Congratulations! I totally understand what you mean about being tired during the day and not sleeping well at night. A friend of mine recommended a homeopathic/natural sleep aid that's safe to use during pregnancy. I'd check with your midwife or pharmacist to see what they recommend. As for being stressed about what's to come, I hear that, too. I have OCD, and I feel incredibly anxious when I feel unprepared or don't have plans, back-up plans, etc.
What helps me is making lists and budgets. Budgets of how much the baby gear will cost (and I spend time researching the best deals online) and how much I anticipate the baby will cost once it's born (not much for the first 6 months or so, really, unless you use formula or child care). And the lists are what things I need to do to get ready for baby and an approximate timeline (install car seat, wash clothes, make food ahead for the freezer; buy baby nosal saline spray, baby pain medicine, child thermometer, etc.), and what things I need to pack for the hospital.
As for getting ready for labor, which looms large, as soon as I feel ready, I start reading positive birth stories. "Ina May's Guide to Childbirth" is a classic in natural birth circles. The first half of the book is birth stories from different women, and the second half is Ina May's more technical information about the various aspects of birth, and how "The Farm" handles them and achieves such great outcomes (happy mums, healthy babies, and very low c-section/transfer rates). Keep in mind this book is extremely "crunchy", so you may or may not have a hard time relating to individual stories, but when you put them all together, you'll see a wide range of birth experiences and get great confidence about what our bodies can do. Then you can move on to more practical birth guides, like Penny Simkin's "The Birth Partner" (my hands-down favorite birth book), which details how to prepare for birth, how to get through natural birth, and how to make choices about the kind of birth you want (with even-handed charts of pros and cons and non-judgmental presentation of options).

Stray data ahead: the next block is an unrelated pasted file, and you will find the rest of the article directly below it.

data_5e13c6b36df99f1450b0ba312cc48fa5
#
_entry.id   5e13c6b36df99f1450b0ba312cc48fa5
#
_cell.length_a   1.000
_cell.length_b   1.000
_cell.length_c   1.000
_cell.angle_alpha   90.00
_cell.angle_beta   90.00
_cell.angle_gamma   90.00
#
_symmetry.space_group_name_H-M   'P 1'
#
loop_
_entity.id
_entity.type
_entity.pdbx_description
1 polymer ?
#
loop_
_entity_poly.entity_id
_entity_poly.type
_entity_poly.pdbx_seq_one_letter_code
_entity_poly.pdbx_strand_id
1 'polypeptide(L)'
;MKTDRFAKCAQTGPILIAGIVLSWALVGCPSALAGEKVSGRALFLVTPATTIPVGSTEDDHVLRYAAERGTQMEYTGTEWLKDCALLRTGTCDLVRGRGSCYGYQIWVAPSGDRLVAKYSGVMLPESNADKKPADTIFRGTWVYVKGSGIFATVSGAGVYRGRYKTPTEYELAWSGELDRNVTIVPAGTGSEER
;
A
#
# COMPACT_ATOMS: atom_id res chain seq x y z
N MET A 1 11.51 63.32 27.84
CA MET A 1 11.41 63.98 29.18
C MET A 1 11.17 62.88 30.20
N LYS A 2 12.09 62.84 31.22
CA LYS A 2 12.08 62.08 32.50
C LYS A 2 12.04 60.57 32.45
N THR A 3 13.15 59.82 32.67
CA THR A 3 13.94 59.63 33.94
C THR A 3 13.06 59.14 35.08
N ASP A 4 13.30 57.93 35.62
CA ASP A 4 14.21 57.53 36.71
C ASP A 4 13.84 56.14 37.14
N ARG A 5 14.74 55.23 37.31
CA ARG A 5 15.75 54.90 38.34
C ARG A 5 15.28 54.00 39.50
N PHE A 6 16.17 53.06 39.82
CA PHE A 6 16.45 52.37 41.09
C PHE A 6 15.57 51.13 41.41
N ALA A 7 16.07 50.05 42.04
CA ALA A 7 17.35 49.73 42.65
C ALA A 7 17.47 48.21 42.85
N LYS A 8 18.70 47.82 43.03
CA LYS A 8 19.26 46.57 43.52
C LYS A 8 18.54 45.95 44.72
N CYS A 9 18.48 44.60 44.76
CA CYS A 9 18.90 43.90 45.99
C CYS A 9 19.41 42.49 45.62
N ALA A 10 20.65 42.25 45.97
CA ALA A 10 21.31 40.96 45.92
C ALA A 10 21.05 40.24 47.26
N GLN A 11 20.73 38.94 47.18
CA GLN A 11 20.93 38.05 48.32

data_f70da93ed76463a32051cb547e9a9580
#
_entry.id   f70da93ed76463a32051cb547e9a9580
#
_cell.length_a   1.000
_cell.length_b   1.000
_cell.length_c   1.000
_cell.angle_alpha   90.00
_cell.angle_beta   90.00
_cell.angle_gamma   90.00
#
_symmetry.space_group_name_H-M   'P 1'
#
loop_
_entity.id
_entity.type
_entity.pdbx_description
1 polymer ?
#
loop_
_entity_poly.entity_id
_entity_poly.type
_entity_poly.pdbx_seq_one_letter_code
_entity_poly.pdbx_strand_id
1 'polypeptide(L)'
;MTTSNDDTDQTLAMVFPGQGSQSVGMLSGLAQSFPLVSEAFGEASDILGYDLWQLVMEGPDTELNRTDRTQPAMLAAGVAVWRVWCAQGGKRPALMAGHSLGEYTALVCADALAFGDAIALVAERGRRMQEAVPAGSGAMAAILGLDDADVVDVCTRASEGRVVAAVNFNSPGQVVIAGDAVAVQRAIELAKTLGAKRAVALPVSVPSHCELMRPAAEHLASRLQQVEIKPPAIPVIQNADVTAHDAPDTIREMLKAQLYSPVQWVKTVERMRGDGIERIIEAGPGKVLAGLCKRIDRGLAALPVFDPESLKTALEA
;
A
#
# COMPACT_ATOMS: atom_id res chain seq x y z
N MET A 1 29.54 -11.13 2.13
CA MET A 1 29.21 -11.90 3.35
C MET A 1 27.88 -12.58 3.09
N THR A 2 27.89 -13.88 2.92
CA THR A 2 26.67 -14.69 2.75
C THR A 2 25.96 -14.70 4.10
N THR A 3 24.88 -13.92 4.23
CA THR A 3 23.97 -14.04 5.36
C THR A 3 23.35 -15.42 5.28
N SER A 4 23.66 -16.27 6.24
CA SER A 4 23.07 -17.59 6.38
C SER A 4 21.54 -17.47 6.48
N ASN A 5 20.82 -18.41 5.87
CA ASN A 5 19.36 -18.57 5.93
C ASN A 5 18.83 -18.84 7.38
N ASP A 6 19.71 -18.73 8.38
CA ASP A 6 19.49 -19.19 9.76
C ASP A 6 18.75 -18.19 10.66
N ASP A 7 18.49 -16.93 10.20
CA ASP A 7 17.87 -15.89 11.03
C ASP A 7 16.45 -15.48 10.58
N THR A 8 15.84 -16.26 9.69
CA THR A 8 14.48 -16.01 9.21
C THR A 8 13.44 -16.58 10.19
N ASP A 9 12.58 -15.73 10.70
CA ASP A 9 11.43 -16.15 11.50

And watch some natural birth videos on YouTube. Watch some gentle/family-centered c-section videos, too (they can be harder to find, as cameras aren't often allowed in surgical theater). And definitely like the Facebook page "Birth Without Fear" and follow their blog. Every day, they present honest, empowering, non-judgmental images and stories of birth. They support all women and all types of birth. It's the most supportive online community I've found for birth.
As for how you'll take care of this baby once it's born, you really just inure that out as you to along. Hopefully you have a friend or two or family member with kids that you can be honest with about what's going on and how you're coping. You need a friend who asks about you first and baby second. A friend who doesn't expect that everything out of your mouth will be about how beautiful your baby is and how amazing motherhood is. You need to be able to talk about sore nipples, and achy crotch, and lack of sleep, and spit-up all over your clothes, and having a baby who wants to be held all the time, even when you need to go to the bathroom. A friend who understands that the best 10 minutes of your day in those first few weeks are your time in the shower by yourself massaging your engorged boobs to release the pressure of so much milk and not having to e responsible for anyone but yourself. In fact, I suggest you take one of those showers in the morning and one again at night.
And if that last bit about newborns sounds overwhelming, don't be scared. For the first few weeks, they sleep 20 hours a day. Feeding them every two hours and sometimes not being able to figure out why they're crying is exhausting, for sure, but nature gives you and baby time to figure things out together. You don't wake up instantly with a 6-month-old that you need to transition to solids and who is teething. It all happens gradually, and you work it out as you go. Be prepared to roll with it, as newborns change every couple of weeks and you need to be able to pay attention and adjust accordingly. A great encyclopedia of baby development that will help you understand what your baby is going through and troubleshoot any problems from birth to age two is Dr. Sears's "The Baby Book".
And if you start preparing yourself and you find yourself more anxious or overwhelmed than feels "right", please do talk to your carer. Hormones heighten emotions and sometimes you need a bit of extra help from a professional. Please be sure to take care of yourself! All the best.